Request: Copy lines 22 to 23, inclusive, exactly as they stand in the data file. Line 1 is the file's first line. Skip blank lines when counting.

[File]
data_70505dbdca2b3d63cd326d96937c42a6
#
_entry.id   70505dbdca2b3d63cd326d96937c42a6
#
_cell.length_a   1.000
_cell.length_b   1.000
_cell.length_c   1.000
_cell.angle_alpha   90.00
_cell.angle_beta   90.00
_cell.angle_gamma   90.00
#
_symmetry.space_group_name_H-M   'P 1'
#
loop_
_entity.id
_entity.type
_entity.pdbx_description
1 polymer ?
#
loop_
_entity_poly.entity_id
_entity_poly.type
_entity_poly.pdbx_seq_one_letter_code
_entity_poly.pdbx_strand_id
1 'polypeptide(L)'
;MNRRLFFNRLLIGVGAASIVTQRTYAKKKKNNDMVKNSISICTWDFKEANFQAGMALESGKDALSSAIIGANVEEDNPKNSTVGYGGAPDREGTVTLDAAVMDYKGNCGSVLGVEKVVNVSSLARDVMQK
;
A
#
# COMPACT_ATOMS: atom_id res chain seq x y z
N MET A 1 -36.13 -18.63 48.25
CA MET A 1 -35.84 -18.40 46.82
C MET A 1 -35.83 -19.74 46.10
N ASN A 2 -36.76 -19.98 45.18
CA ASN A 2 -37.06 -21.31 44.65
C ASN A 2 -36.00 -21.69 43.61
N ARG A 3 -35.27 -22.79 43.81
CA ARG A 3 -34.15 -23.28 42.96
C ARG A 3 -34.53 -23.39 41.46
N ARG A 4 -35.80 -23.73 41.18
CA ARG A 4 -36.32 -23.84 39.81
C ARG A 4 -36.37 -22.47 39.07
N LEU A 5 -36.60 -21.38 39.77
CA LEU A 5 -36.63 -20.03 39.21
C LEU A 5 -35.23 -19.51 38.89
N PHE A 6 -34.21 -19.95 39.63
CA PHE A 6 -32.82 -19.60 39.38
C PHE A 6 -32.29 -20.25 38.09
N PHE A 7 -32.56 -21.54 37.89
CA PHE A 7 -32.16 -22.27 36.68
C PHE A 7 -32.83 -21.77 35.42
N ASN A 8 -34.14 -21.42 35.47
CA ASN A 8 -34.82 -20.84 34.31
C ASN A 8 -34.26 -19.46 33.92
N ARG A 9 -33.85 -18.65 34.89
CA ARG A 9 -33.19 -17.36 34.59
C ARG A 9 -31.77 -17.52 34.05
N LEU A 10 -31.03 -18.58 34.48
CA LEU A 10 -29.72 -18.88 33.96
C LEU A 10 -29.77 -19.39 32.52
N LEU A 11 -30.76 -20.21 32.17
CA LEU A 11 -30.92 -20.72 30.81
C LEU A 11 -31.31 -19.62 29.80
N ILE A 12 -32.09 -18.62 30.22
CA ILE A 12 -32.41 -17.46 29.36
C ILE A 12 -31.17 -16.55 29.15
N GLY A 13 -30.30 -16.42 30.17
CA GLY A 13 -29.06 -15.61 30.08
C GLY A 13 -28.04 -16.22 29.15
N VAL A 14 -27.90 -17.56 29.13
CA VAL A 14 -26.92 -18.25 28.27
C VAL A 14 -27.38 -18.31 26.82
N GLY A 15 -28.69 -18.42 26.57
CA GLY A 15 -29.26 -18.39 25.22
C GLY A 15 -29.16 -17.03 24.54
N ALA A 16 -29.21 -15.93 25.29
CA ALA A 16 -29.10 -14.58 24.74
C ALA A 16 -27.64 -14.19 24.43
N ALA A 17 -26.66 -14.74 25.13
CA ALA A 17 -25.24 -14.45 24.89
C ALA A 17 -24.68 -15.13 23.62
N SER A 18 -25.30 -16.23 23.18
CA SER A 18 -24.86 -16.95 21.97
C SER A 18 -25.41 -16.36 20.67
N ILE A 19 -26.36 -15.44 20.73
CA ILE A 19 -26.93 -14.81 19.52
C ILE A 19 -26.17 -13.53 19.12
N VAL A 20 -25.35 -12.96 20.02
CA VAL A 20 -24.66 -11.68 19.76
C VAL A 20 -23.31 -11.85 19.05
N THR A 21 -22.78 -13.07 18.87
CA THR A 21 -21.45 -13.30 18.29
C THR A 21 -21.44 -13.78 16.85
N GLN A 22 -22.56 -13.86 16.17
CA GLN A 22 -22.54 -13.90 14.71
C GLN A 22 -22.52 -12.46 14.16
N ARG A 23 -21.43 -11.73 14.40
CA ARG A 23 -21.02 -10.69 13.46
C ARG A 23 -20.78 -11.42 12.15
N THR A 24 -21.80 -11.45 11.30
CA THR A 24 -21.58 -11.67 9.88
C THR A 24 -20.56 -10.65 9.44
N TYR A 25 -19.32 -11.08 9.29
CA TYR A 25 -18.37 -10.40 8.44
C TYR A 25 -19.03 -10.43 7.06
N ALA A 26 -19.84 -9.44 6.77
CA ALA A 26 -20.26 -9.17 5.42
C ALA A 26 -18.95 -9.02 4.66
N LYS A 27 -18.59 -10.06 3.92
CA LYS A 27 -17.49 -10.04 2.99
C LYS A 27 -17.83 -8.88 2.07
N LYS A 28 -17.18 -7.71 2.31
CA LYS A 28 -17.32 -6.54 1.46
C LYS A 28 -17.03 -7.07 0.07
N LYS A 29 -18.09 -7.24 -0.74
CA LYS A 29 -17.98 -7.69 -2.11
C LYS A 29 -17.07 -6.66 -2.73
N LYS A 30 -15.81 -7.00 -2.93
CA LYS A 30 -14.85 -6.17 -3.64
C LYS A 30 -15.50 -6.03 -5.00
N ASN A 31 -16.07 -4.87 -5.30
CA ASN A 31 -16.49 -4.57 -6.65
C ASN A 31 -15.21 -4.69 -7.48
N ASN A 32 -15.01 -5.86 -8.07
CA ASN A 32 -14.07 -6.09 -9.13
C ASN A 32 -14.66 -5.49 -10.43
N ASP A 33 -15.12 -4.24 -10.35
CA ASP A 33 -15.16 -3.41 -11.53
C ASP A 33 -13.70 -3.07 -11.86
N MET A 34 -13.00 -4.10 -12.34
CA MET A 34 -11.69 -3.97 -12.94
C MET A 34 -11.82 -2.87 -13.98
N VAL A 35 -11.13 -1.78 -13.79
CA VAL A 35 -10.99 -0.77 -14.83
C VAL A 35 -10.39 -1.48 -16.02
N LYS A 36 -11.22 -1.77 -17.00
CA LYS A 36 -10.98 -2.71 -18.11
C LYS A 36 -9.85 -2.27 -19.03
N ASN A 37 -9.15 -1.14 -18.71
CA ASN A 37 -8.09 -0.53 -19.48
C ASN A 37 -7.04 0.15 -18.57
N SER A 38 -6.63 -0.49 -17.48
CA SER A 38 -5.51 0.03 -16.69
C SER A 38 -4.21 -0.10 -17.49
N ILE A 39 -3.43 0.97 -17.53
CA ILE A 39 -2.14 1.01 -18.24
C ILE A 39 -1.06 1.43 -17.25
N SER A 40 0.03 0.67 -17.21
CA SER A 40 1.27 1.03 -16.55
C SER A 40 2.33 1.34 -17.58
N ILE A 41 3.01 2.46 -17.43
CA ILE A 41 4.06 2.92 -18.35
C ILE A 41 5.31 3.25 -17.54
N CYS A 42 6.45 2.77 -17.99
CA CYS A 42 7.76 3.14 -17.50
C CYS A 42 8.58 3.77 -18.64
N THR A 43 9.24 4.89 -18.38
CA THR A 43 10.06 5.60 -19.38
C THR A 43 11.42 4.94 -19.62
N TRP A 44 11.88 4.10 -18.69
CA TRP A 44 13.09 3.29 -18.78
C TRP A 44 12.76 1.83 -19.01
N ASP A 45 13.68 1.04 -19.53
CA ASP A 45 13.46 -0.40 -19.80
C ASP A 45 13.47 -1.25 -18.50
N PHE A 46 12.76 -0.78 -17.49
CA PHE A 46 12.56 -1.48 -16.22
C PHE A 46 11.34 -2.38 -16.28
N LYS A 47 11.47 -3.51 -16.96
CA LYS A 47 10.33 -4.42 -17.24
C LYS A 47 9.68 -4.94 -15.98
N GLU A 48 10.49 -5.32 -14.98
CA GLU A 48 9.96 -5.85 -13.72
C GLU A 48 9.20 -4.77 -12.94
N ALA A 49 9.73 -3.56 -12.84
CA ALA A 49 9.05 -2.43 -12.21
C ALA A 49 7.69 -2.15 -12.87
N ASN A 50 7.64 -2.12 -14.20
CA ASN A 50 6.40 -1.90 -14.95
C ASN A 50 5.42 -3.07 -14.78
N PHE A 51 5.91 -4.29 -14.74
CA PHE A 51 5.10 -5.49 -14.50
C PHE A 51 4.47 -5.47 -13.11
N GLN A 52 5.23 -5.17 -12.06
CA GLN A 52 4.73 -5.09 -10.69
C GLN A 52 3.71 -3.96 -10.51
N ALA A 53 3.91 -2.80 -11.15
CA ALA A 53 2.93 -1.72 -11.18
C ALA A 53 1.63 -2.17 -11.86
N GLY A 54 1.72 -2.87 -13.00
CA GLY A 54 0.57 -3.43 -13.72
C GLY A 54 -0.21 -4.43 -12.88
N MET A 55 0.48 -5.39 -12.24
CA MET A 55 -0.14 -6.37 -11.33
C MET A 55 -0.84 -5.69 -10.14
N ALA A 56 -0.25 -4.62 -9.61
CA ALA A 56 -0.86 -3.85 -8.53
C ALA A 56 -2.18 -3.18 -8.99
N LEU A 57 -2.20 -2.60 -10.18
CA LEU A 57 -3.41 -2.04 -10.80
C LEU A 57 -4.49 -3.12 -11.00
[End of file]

_entity_poly.type
_entity_poly.pdbx_seq_one_letter_code